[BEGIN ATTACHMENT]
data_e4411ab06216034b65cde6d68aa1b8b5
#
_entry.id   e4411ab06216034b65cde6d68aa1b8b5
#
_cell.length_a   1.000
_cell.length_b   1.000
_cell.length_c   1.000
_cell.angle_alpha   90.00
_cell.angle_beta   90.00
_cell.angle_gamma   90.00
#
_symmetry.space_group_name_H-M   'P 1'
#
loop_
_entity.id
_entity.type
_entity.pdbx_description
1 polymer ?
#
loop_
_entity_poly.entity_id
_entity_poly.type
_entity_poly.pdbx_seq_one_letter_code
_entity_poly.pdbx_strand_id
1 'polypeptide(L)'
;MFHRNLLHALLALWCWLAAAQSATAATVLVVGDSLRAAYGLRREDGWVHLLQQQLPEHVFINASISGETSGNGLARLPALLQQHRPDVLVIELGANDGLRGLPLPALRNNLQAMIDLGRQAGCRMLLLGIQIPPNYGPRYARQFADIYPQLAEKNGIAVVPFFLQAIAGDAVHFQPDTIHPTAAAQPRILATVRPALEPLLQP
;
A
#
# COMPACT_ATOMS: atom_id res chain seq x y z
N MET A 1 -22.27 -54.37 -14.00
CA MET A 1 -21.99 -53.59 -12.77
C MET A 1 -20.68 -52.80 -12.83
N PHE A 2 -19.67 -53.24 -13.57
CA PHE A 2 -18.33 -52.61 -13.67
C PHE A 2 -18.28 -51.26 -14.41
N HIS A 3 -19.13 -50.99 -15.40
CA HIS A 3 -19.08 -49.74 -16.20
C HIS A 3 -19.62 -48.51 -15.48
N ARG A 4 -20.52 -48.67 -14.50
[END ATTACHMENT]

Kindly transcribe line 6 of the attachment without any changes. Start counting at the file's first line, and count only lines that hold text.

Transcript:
_cell.length_b   1.000